EU to Fine Biggest Banks

Written by | Thursday, November 7th, 2013

The European Union is going to fine six major banks – JPMorgan, Deutsche Bank, HSBC, Credite Agricole, Societe Generale, and the Royal Bank of Scotland – following a thorough investigation into the suspicion that the latter have manipulated interest rates. EU antitrust regulators levied costly fines upon the bank, which are the first financial punishments from Brussels.
The punishment comes two years after the European Commission accused some banks for the suspicion of ‘playing’ with Euribor – a benchmark rate that is used to help price financial agreements worth about 250 trillion EUR including both mortgages in the eurozone’s periphery but also complex financial derivatives of the most solid players of the currency bloc. The Commission, being Union’s highest antitrust authority, was alerted by Barclays, the investment bank, who will not be fined.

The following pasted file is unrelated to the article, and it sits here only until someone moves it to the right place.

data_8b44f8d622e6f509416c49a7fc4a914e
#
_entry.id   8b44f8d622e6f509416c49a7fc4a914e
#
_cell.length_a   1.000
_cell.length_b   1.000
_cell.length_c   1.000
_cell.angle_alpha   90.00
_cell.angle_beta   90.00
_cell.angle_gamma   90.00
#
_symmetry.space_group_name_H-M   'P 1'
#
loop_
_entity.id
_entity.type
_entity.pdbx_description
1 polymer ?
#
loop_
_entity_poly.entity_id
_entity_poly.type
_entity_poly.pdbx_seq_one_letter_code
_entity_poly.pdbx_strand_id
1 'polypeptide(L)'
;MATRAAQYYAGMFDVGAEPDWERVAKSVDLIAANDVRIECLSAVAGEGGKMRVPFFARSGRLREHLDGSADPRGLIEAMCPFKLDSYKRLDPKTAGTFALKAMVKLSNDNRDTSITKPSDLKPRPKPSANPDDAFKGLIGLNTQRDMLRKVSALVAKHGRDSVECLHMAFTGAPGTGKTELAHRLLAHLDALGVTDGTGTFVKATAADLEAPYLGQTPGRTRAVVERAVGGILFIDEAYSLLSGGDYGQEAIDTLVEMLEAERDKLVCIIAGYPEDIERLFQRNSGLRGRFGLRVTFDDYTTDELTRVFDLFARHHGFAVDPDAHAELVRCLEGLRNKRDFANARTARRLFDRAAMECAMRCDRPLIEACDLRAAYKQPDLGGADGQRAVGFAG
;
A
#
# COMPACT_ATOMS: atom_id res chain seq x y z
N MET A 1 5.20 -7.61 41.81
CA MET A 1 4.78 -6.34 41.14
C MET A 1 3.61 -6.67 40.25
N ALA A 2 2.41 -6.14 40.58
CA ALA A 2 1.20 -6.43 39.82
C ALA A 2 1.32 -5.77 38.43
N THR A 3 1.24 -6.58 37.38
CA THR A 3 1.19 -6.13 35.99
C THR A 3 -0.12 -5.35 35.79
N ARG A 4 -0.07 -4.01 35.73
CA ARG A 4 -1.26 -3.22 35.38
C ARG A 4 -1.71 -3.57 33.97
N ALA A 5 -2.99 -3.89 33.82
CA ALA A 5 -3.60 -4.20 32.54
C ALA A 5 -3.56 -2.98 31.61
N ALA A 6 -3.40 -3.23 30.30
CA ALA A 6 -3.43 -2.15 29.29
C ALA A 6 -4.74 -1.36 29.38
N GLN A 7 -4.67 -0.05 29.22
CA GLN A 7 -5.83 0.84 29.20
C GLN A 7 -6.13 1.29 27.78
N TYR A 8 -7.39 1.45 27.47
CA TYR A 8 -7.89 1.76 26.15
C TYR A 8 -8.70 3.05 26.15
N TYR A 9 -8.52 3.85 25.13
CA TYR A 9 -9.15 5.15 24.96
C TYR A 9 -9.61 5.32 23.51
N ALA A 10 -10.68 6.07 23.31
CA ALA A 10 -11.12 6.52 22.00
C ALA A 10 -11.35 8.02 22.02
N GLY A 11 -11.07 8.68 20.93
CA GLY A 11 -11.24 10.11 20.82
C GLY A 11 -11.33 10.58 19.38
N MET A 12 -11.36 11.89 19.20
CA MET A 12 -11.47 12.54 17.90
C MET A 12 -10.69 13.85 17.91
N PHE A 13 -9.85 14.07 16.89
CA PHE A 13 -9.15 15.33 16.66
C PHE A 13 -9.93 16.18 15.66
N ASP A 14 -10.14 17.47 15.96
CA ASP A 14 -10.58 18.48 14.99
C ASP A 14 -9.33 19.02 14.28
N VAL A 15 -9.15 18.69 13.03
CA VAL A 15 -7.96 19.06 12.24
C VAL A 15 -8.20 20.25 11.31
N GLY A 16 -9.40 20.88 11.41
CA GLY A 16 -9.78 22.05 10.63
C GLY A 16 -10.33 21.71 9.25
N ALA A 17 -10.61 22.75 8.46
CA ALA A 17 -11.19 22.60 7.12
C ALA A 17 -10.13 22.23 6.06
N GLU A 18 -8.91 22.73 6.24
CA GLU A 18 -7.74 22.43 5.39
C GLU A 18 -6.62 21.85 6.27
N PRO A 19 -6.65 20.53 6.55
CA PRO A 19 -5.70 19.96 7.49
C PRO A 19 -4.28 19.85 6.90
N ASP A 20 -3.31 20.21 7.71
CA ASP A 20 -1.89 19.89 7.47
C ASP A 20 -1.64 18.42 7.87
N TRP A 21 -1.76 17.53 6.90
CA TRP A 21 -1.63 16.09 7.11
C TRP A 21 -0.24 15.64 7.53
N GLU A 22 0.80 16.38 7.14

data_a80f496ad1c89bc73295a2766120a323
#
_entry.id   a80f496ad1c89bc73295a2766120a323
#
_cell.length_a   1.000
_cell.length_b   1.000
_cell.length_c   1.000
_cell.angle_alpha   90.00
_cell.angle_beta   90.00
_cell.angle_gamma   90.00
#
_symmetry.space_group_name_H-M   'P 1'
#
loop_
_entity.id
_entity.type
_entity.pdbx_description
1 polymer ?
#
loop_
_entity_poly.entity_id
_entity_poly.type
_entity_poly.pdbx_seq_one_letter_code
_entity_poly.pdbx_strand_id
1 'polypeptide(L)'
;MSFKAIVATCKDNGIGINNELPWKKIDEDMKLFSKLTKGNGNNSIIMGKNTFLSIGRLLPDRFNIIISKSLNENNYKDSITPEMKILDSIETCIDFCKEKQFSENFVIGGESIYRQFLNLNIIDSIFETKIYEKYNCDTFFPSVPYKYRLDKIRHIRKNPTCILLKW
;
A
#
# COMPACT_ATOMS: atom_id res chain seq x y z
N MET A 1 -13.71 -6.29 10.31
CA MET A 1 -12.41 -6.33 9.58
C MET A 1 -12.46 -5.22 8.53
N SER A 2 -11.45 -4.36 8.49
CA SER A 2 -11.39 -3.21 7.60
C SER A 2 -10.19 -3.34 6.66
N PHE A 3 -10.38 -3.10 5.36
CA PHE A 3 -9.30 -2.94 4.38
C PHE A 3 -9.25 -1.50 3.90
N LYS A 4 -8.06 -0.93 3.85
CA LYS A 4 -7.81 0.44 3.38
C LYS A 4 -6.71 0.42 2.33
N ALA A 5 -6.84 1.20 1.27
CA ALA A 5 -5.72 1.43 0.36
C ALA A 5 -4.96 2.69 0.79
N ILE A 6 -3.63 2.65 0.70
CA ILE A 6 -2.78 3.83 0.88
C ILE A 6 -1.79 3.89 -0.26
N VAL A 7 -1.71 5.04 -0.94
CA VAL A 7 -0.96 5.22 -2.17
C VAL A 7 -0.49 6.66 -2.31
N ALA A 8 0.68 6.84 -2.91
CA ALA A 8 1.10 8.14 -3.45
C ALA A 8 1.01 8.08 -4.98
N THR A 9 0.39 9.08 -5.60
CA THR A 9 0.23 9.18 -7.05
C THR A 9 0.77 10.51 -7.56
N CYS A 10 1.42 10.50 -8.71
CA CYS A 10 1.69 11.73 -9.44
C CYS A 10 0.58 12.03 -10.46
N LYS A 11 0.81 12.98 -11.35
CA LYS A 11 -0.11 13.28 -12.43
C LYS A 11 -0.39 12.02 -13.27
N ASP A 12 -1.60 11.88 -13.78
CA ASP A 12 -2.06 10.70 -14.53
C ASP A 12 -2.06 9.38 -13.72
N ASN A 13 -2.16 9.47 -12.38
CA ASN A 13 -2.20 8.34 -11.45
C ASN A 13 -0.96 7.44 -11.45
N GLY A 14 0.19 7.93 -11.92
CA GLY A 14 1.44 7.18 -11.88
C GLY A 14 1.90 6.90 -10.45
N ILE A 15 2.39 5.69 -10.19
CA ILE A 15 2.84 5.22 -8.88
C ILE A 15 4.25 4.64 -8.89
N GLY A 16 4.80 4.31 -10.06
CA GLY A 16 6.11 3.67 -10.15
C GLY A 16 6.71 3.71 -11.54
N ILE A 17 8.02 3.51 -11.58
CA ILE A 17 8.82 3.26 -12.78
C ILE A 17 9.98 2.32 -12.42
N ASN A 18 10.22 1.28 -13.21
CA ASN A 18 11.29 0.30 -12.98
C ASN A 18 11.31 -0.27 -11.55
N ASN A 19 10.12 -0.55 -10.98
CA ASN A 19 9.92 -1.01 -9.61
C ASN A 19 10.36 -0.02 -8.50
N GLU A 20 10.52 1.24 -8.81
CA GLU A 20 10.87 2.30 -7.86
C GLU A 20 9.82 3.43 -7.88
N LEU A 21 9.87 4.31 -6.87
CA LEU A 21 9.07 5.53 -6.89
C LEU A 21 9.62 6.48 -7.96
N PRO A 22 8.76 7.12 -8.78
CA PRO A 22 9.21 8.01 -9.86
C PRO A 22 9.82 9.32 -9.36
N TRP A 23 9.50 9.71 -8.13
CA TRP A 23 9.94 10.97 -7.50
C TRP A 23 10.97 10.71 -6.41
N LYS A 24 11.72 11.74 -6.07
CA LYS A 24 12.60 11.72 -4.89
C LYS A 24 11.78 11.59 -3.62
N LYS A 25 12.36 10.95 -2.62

The fine is connected only to the fixing of Euribor, but those financial institutions that have been additionally accused of manipulating the London interbank offered rate – Libor – could be punished during the upcoming month. Some of the banks involved have already negotiated a compromise with the European Union that could decrease their fines by 10 percent. Such settlements are useful in preventing the entire matter from dragging on for many years.
Moreover, a number of banks are not likely to be penalized at the moment because there is a chance of contesting the size of the proposed fine. Much is at the stake, as for breaching antitrust law, the EU might fine transgressors up to 10% of their respective annual global revenues. All six banks involved make yearly at least 16 billion EUR, meaning that the fines will end up in hundreds of millions. Moreover, costs could rise even more if banks’ clients who believe, that they have been harmed by the rate fixing, will seek settlements.

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